Even after his enlightenment, the Buddha experienced suffering. From his teachings and stories about his life, we know that he suffered. But the key point is that he knew how to suffer. His awakening came from suffering: he knew how to make good use of his afflictions in order to experience awakening. And because of this, he suffered much less than most of us.
In the language of neuroscience, enlightenment is the condition of optimal mitochondrial and brain functioning that allows us to experience both wellbeing and inner peace and the urge to create and innovate.
Regardless of the possible number of computations our brain is capable of, the truth of the matter is that most people use most of their computational ability to dwell on everyday problems. This waste of a good brain leaves hardly any computational power for innovation, creative problem solving, and enlightenment.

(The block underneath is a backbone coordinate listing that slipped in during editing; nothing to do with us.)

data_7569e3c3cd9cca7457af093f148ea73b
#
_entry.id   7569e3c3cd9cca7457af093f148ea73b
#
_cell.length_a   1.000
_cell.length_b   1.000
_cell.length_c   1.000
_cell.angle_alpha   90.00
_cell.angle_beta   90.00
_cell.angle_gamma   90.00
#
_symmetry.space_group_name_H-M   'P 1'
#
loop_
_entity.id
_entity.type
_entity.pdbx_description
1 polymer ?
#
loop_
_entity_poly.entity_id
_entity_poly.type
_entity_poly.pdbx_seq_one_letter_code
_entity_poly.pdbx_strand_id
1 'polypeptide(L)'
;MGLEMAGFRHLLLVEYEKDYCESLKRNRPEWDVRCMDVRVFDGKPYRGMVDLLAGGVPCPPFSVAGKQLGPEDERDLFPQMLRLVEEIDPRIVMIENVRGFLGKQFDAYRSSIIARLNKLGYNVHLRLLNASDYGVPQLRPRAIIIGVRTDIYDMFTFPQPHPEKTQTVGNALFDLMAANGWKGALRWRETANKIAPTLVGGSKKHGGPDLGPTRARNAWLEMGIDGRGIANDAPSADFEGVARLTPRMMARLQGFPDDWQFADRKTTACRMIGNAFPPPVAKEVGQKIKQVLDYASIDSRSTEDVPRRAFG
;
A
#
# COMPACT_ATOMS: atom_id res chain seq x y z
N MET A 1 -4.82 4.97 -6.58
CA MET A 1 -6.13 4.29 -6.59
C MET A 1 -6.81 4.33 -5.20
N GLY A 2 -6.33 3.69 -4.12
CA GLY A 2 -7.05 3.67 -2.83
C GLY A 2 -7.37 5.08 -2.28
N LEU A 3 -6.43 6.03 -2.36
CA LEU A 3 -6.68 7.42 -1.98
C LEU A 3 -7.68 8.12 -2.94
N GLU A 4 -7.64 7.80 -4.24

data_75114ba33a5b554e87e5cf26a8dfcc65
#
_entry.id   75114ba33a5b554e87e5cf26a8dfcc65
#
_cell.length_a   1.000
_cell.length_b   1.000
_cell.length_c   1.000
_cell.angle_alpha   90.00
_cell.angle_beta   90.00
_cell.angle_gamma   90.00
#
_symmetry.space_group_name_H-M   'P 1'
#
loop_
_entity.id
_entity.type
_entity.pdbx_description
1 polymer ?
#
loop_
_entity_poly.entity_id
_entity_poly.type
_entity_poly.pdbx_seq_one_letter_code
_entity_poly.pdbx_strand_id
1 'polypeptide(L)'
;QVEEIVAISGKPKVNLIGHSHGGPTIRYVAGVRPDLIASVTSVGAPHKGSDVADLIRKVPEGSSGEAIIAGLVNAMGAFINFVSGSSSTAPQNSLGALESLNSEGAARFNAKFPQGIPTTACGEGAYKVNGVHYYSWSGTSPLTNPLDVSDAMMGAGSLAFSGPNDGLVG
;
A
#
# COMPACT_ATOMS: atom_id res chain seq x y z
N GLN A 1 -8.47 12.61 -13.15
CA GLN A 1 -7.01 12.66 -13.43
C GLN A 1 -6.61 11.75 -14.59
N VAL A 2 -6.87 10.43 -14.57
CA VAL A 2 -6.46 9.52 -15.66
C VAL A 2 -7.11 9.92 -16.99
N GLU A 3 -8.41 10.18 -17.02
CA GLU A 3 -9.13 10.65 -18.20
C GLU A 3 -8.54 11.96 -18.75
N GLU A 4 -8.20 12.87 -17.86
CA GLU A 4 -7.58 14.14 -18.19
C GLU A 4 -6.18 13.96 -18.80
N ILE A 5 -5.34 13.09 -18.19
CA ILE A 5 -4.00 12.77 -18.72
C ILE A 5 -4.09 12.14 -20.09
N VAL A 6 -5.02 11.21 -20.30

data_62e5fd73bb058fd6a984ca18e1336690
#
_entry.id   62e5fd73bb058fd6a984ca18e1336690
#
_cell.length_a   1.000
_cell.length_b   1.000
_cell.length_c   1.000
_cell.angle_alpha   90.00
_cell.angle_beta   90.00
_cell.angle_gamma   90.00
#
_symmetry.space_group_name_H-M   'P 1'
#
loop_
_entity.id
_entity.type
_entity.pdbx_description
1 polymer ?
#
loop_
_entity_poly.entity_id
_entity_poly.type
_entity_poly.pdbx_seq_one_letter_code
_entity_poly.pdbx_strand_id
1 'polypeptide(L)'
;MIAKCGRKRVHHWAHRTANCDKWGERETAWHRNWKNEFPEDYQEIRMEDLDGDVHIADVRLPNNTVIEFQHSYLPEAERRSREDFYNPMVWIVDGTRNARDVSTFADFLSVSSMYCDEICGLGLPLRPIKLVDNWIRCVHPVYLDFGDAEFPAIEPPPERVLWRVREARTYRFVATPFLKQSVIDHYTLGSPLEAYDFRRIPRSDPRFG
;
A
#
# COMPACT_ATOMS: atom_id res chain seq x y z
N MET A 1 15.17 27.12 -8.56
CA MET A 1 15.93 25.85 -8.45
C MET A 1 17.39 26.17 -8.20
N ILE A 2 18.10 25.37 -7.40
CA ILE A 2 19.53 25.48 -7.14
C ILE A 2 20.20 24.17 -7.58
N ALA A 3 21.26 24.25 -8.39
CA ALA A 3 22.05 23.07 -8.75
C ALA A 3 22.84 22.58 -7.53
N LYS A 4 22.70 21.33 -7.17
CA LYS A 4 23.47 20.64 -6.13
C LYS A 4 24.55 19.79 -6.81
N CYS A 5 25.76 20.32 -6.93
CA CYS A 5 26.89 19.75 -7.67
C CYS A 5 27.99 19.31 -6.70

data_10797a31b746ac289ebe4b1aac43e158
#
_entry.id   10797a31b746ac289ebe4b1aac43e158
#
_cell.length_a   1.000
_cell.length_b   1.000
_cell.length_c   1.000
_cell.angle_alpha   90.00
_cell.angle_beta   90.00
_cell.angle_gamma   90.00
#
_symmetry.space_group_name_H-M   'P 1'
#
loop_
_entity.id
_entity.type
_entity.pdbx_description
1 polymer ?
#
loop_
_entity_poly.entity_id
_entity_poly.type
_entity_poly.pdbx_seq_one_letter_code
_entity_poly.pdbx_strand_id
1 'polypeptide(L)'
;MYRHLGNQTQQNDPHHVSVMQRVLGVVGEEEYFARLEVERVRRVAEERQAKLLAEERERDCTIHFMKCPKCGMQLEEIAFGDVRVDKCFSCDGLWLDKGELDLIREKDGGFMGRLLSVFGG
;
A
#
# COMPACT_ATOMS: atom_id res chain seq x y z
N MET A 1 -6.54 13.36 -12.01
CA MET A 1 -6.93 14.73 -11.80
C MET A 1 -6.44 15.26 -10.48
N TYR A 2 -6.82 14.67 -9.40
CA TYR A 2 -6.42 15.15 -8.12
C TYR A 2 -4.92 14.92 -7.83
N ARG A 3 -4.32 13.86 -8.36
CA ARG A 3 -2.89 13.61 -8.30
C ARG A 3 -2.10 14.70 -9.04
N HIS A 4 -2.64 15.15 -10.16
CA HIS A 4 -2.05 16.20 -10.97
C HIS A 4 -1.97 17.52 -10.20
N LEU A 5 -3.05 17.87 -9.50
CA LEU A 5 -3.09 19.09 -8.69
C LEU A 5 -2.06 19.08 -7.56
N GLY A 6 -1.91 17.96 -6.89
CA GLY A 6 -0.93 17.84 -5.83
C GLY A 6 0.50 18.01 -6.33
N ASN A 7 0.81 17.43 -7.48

the false beliefs you have in your head, beliefs so widespread, so commonly held, that it never occurs to you to question them. Because of these false beliefs you see the world and yourself in a distorted way. Your programming is so strong and the pressure of society so intense that you are literally trapped into perceiving the world in this distorted kind of way.